A reflective optical transmitter
A semiconductor optical amplifier (SOA) is used in a double pass configuration with one of the output ports followed by an attenuator, which is followed by a modulator with a reflective facet. The variable loss between the SOA and the modulator is optimised, so that the SOA can be operated in a highly saturated regime without distorting the modulated signal. The SOA is firstly saturated by the input carrier, (21) in Fig. 2, which has a constant power and hence does not introduce patterning of the SOA gain. On the contrary the saturation induced by the carrier creates a clamping effect that prevents patterning for signals with input power comparable with or less than the input optical carrier power. The optical carrier amplified by the SOA (22) then travels through the attenuator section and it is attenuated (23). The carrier (23) then enters the modulator section where it is modulated with the data signal (24). After being reflected by the high reflectivity facet the modulated signal (25) propagates again through the modulator section. If the modulator section length is short compared to the modulation bit rate, the double passing increases the modulation depth or extinction ratio without introducing distortion. The modulated signal (26) travels a second time through the attenuator and then enters the SOA (27).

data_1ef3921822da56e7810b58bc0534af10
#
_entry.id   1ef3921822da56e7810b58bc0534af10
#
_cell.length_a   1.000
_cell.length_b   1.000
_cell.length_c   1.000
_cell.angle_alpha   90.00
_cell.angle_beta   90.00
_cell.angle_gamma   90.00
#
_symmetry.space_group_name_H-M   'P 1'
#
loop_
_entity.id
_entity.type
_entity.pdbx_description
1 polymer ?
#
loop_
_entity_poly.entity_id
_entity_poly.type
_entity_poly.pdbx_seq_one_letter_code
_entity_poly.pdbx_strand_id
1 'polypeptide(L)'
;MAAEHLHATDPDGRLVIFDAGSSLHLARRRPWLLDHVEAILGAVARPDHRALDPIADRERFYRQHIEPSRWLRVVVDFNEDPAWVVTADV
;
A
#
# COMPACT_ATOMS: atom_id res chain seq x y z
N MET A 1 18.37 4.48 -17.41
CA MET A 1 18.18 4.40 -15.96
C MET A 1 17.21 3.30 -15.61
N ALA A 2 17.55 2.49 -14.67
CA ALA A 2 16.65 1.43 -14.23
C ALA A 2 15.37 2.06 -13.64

TOWNSEND PAUL DAVID [IE]; TALLI GIUSEPPE [IE]; MACHALE EIMEAR [IE]
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